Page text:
Guidance in a liquid core is possible with microstructured optical fibers, opening up many possibilities for chemical and biochemical fiber-optic sensing. In this work we demonstrate how the bandgaps of a hollow core microstructured polymer optical fiber scale with the refractive index of liquid introduced into the holes of the microstructure. Such a fiber is then filled with an aqueous solution of (-)-fructose, and the resulting optical rotation measured. Hence, we show that hollow core microstructured polymer optical fibers can be used for sensing, whilst also fabricating a chiral optical fiber based on material chirality, which has many applications in its own right.
© 2006 Optical Society of America
Microstructured optical fiber (MOF), or photonic crystal fiber , offers huge potential to the field of fiber-optic chemical and biochemical sensing. The characteristic micron-sized holes that run along the length of MOF can be filled with a fluid, thereby bringing the species to be quantified in contact with the mode field propagating through the fiber over long lengths. Of particular importance is the ability of MOF to guide whilst being filled with low index materials such as aqueous solutions, which are important for biosensing, and gases. Sensing mechanisms can be based on the modulation of characteristics such as polarization, wavelength, intensity and phase.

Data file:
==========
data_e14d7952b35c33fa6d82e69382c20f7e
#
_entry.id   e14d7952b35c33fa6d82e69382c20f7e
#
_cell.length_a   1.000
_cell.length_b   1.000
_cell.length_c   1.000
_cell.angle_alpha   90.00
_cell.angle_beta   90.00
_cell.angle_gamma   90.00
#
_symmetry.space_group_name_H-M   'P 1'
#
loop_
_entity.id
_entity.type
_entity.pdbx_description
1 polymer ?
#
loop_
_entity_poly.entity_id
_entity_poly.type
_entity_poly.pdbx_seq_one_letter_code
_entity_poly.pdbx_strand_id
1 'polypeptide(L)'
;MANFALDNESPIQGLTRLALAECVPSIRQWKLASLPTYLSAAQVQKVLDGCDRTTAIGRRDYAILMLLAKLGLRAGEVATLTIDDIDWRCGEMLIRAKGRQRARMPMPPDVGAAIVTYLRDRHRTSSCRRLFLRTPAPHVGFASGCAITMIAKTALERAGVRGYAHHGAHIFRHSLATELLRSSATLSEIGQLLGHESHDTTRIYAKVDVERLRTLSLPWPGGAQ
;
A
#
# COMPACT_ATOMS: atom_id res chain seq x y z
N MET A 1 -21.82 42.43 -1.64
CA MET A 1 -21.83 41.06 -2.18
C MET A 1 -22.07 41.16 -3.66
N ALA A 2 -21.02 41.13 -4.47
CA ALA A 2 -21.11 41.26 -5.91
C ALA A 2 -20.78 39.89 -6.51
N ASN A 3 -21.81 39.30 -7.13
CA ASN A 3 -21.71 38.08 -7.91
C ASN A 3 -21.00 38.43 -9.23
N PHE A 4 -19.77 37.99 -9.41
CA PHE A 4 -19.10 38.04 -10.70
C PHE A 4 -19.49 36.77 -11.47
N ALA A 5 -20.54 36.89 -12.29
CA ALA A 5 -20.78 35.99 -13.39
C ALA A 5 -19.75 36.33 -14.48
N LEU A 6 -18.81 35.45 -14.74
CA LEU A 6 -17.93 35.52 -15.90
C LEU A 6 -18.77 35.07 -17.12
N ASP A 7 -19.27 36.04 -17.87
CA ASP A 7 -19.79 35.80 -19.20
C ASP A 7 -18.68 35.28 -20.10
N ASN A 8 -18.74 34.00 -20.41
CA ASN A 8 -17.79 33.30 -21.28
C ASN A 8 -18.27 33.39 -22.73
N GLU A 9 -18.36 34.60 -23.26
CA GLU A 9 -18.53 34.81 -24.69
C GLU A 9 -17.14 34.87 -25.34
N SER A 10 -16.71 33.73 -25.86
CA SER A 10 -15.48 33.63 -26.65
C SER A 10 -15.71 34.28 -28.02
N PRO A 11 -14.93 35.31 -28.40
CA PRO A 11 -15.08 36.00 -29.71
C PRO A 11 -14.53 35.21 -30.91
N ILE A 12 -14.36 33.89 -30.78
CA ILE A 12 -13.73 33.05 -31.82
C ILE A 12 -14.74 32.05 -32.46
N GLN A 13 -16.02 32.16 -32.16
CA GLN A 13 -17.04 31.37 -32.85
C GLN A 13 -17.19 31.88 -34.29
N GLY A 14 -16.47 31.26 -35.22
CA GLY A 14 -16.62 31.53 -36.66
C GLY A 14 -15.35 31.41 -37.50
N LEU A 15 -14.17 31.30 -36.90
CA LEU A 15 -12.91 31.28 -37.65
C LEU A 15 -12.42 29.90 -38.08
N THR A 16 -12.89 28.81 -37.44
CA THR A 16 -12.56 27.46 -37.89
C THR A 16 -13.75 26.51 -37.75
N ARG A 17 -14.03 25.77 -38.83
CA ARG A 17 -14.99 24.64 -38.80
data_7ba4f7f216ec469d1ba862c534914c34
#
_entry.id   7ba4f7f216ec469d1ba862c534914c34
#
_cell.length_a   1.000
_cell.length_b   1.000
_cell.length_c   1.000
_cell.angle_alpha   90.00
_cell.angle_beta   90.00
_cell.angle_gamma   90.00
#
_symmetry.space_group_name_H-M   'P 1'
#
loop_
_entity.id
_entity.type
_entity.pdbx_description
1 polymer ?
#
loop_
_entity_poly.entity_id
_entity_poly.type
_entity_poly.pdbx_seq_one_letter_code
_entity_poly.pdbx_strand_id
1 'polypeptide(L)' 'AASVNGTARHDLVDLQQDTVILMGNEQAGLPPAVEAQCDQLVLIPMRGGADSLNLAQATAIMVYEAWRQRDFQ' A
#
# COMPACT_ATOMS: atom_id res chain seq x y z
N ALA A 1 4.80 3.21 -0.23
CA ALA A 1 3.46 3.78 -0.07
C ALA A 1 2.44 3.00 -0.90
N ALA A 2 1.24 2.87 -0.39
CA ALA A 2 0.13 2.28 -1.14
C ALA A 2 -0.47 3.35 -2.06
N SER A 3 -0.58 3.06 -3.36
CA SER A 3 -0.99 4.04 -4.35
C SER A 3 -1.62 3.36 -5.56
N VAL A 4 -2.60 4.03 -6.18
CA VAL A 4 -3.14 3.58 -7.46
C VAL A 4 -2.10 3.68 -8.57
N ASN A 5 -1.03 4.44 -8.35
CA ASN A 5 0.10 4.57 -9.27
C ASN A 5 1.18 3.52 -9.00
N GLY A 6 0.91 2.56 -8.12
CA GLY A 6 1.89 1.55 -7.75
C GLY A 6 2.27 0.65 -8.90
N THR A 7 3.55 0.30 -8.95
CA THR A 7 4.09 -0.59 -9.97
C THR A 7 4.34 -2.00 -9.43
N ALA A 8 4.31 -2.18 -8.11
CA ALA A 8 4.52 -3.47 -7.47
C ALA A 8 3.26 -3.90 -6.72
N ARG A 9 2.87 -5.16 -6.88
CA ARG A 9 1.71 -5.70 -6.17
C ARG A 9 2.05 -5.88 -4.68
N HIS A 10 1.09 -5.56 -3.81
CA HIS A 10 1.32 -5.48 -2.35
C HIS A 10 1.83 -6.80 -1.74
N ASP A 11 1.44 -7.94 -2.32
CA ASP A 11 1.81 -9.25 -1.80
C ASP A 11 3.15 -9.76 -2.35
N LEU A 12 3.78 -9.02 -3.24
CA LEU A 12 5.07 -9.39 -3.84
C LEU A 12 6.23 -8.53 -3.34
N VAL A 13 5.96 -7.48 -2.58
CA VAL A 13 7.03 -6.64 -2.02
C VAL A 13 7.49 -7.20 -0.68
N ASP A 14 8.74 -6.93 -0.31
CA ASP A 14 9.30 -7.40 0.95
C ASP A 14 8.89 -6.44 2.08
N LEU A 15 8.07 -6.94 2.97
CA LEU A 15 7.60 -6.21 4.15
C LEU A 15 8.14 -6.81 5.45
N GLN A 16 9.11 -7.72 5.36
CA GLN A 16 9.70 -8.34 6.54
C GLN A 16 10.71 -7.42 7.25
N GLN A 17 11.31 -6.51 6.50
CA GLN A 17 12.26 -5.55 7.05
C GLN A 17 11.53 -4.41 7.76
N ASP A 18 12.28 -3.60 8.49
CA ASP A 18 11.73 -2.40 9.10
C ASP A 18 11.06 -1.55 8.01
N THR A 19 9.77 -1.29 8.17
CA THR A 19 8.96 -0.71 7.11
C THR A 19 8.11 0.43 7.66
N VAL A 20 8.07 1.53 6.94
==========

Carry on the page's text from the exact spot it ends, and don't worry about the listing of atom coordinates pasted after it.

Light may be guided in MOF by two distinctly different guidance mechanisms: in a solid core surrounded by a microstructured cladding providing index guidance , or, alternatively, in a hollow core surrounded by a necessarily regular microstructured region designed such that certain wavelengths cannot propagate through this region and are hence confined to the hollow core . Correspondingly, there are several sensing regimes possible using MOFs. An advantageous feature common to all three cases of MOF chemical sensors described below is that sample sizes required are minute, since the volume of the holes of, say, a 50 cm length of MOF is typically of the order of microlitres.